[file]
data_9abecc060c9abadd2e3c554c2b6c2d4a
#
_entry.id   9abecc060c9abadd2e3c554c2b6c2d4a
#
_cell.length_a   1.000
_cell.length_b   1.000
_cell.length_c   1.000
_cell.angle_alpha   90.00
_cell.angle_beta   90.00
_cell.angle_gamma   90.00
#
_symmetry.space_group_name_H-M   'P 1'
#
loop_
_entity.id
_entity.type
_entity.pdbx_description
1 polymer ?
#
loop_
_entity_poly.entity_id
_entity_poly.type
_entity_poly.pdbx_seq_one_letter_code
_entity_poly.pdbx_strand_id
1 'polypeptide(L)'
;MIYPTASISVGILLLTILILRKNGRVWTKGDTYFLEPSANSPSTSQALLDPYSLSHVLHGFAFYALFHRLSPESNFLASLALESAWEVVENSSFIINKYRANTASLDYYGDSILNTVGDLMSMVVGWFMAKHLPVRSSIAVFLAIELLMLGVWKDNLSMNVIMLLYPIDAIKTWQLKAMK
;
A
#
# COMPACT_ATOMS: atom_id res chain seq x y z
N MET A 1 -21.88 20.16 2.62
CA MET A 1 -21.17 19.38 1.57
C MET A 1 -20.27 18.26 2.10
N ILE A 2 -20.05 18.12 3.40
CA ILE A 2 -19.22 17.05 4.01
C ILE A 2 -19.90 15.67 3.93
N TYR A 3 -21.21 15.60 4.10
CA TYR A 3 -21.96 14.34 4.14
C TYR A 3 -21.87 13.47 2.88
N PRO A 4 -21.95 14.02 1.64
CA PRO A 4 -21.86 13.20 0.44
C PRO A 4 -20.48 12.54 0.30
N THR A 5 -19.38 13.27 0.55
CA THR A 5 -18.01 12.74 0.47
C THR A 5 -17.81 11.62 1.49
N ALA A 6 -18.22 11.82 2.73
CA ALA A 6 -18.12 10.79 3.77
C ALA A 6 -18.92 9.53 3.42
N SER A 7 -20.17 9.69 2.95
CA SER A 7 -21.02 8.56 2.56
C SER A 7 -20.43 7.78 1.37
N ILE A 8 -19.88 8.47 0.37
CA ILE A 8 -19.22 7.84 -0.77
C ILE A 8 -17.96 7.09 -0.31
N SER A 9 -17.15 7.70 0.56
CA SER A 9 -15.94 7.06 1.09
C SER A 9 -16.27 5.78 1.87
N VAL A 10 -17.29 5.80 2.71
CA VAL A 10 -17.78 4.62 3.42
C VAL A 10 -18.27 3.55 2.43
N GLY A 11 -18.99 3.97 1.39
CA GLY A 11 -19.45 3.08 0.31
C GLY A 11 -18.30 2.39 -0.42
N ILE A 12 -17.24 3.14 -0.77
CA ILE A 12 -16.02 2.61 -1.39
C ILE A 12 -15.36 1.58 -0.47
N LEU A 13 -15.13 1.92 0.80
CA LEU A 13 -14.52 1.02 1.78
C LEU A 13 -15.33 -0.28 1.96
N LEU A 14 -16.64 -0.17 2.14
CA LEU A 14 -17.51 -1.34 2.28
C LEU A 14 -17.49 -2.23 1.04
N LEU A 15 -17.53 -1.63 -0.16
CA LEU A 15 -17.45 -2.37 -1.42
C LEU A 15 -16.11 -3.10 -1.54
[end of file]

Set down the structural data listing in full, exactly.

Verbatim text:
data_9abecc060c9abadd2e3c554c2b6c2d4a
#
_entry.id   9abecc060c9abadd2e3c554c2b6c2d4a
#
_cell.length_a   1.000
_cell.length_b   1.000
_cell.length_c   1.000
_cell.angle_alpha   90.00
_cell.angle_beta   90.00
_cell.angle_gamma   90.00
#
_symmetry.space_group_name_H-M   'P 1'
#
loop_
_entity.id
_entity.type
_entity.pdbx_description
1 polymer ?
#
loop_
_entity_poly.entity_id
_entity_poly.type
_entity_poly.pdbx_seq_one_letter_code
_entity_poly.pdbx_strand_id
1 'polypeptide(L)'
;MIYPTASISVGILLLTILILRKNGRVWTKGDTYFLEPSANSPSTSQALLDPYSLSHVLHGFAFYALFHRLSPESNFLASLALESAWEVVENSSFIINKYRANTASLDYYGDSILNTVGDLMSMVVGWFMAKHLPVRSSIAVFLAIELLMLGVWKDNLSMNVIMLLYPIDAIKTWQLKAMK
;
A
#
# COMPACT_ATOMS: atom_id res chain seq x y z
N MET A 1 -21.88 20.16 2.62
CA MET A 1 -21.17 19.38 1.57
C MET A 1 -20.27 18.26 2.10
N ILE A 2 -20.05 18.12 3.40
CA ILE A 2 -19.22 17.05 4.01
C ILE A 2 -19.90 15.67 3.93
N TYR A 3 -21.21 15.60 4.10
CA TYR A 3 -21.96 14.34 4.14
C TYR A 3 -21.87 13.47 2.88
N PRO A 4 -21.95 14.02 1.64
CA PRO A 4 -21.86 13.20 0.44
C PRO A 4 -20.48 12.54 0.30
N THR A 5 -19.38 13.27 0.55
CA THR A 5 -18.01 12.74 0.47
C THR A 5 -17.81 11.62 1.49
N ALA A 6 -18.22 11.82 2.73
CA ALA A 6 -18.12 10.79 3.77
C ALA A 6 -18.92 9.53 3.42
N SER A 7 -20.17 9.69 2.95
CA SER A 7 -21.02 8.56 2.56
C SER A 7 -20.43 7.78 1.37
N ILE A 8 -19.88 8.47 0.37
CA ILE A 8 -19.22 7.84 -0.77
C ILE A 8 -17.96 7.09 -0.31
N SER A 9 -17.15 7.70 0.56
CA SER A 9 -15.94 7.06 1.09
C SER A 9 -16.27 5.78 1.87
N VAL A 10 -17.29 5.80 2.71
CA VAL A 10 -17.78 4.62 3.42
C VAL A 10 -18.27 3.55 2.43
N GLY A 11 -18.99 3.97 1.39
CA GLY A 11 -19.45 3.08 0.31
C GLY A 11 -18.30 2.39 -0.42
N ILE A 12 -17.24 3.14 -0.77
CA ILE A 12 -16.02 2.61 -1.39
C ILE A 12 -15.36 1.58 -0.47
N LEU A 13 -15.13 1.92 0.80
CA LEU A 13 -14.52 1.02 1.78
C LEU A 13 -15.33 -0.28 1.96
N LEU A 14 -16.64 -0.17 2.14
CA LEU A 14 -17.51 -1.34 2.28
C LEU A 14 -17.49 -2.23 1.04
N LEU A 15 -17.53 -1.63 -0.16
CA LEU A 15 -17.45 -2.37 -1.42
C LEU A 15 -16.11 -3.10 -1.54